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FOR RELEASE: March 14, 2002
CONTACT: Dick Gunn

Sooner Spring Bioterrorism Media Advisory #2

Note to Editors: This is the second of a series of weekly media advisories on Sooner Spring.

The simulated bioterrorism exercise, "Sooner Spring," is being conducted on April 12-13 to give state and local community leaders and public health officials an opportunity to review key planning elements for dealing with bioterrorism within the state. The purpose of the exercise to enhance the preparedness of state and local officials to respond to a real bioterrorism threat, said health officials at the Oklahoma State Department of Health.

Tulsa, McAlester and Lawton will be the host communities to conduct training exercises and demonstrations. The major objectives of the bioterrorism exercise are to help officials determine how best to keep the diseases from spreading, ensure effective medical treatment is available and to keep the public informed. Local community preparations thus far include the following activities:

Tulsa: The Tulsa City-County Health Department is coordinating meetings with the Emergency Operations Center, the Tulsa Emergency Management Agency, EMSA, the Medical Emergency Response Center, the fire and police departments, and the Oklahoma Highway Patrol to look at various scenarios for a smallpox exercise. Also, the hospitals and a representative from the federal Centers for Disease Control and Prevention joined the planning process this week. Plans call for a Medical Emergency Response Center to be set up where about 150 volunteers are expected to go through an actual vaccination clinic. TCCHD will meet with local law enforcement and local and state epidemiology personnel to assist in planning for the drill on April 13. TCCHD conducted a practice session on the administration of smallpox vaccine that requires a special needle; procedure that few health care professionals have used or remember.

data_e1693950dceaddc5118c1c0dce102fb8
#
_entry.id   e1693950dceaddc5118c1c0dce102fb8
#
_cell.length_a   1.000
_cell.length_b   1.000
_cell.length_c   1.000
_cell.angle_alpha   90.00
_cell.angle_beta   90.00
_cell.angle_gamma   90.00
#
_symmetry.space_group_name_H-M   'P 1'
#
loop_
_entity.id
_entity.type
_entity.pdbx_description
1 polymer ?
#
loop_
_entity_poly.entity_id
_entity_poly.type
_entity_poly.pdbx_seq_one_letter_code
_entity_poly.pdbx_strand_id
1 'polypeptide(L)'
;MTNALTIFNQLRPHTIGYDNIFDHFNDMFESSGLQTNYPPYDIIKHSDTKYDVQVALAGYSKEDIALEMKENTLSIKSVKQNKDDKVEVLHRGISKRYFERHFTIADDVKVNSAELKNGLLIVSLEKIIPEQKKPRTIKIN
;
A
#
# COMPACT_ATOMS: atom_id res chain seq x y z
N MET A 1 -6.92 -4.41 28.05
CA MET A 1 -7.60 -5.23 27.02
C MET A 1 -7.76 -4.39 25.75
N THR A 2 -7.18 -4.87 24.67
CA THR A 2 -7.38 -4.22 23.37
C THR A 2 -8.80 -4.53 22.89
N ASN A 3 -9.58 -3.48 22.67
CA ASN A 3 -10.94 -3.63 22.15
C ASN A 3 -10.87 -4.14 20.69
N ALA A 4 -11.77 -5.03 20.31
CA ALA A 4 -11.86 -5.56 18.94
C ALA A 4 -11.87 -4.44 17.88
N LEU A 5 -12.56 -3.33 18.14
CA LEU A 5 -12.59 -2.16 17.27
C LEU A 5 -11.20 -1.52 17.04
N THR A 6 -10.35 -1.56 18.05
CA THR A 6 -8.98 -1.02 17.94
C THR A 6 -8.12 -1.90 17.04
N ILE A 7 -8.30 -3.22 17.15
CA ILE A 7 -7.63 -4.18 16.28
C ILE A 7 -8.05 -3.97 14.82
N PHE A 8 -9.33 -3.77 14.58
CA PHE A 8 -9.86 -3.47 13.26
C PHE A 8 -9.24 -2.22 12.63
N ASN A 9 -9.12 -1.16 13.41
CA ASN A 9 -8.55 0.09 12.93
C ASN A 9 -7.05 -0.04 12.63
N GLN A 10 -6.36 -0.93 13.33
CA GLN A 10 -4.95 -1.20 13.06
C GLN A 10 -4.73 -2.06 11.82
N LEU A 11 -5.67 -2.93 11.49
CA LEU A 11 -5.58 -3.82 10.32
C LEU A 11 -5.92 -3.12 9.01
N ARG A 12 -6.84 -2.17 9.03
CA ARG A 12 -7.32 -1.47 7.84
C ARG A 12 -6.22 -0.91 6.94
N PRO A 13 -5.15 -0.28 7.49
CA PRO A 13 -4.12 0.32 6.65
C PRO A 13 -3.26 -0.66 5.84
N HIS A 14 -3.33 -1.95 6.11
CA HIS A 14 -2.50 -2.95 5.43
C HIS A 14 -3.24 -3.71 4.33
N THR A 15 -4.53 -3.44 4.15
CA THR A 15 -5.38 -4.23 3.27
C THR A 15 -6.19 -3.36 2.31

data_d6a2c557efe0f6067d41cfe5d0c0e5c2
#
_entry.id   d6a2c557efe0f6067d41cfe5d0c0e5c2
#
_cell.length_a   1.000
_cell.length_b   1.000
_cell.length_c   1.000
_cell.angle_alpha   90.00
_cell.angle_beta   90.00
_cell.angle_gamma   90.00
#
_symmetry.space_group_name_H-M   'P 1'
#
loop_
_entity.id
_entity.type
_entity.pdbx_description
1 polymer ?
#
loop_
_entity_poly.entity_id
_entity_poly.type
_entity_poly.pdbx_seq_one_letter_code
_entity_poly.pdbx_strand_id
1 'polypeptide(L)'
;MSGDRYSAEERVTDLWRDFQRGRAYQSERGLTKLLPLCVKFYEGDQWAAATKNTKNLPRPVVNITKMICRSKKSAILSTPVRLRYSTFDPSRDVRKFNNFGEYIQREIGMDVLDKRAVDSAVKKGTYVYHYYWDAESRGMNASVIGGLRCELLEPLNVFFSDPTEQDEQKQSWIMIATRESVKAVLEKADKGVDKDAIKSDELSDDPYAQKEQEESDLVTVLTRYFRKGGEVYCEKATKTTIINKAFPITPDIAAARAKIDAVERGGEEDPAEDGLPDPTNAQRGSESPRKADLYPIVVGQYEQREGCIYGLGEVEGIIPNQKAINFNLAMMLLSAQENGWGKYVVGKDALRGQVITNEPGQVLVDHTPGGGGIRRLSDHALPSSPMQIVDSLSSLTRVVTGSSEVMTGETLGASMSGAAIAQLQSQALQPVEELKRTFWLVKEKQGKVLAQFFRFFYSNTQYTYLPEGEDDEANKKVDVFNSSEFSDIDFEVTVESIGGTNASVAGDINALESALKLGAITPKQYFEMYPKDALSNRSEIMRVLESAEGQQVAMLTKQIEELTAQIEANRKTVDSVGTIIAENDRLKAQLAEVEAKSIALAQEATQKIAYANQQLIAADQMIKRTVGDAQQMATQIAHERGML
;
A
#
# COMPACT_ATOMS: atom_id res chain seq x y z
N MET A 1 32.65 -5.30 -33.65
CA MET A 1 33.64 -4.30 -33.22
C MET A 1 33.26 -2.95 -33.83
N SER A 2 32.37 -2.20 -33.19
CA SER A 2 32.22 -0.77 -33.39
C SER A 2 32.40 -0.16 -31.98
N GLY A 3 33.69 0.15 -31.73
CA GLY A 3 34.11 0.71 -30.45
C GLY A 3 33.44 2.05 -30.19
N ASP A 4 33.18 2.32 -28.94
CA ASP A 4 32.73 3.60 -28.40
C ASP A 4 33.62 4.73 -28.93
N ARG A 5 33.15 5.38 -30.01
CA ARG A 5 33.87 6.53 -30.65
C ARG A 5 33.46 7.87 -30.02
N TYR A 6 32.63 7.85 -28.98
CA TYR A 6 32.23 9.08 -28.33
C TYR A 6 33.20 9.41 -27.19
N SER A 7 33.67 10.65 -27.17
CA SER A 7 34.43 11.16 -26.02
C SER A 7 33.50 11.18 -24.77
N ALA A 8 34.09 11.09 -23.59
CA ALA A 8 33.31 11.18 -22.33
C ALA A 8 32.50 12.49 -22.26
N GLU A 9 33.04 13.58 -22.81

Lawton: In Lawton, local officials will plan for how they would respond to an outbreak of botulism. Pam Rollins, Comanche County health department administrator, has met with state officials to coordinate with the Emergency Management Advisory Committee arrange for the receipt of supplies delivered by helicopter by the Oklahoma Army National Guard.

McAlester: McAlester's simulated biologic agent will be pneumonic plague. Staff from the Pittsburg County Health Department met with representatives of several special populations who would not be able to come to the point of distribution, but would have medications brought to them in a real event. Examples of these populations include patients in nursing homes, clients of a drug rehabilitation center, persons housed at a juvenile detention center, prisoners in the local jail, and patients of a mental health center. Staff met with the local Chamber of Commerce to get door prizes from local merchants to encourage their participation in the medication portion of the drill.

"The public should remember that these are mock drills and not actual disease occurrences. The bioterrorism exercises will help assist the community in preparing for a potential bioterrorist attack," said Dr. Robert Petrone, bioterrorism coordinator for the Oklahoma State Department of Health.


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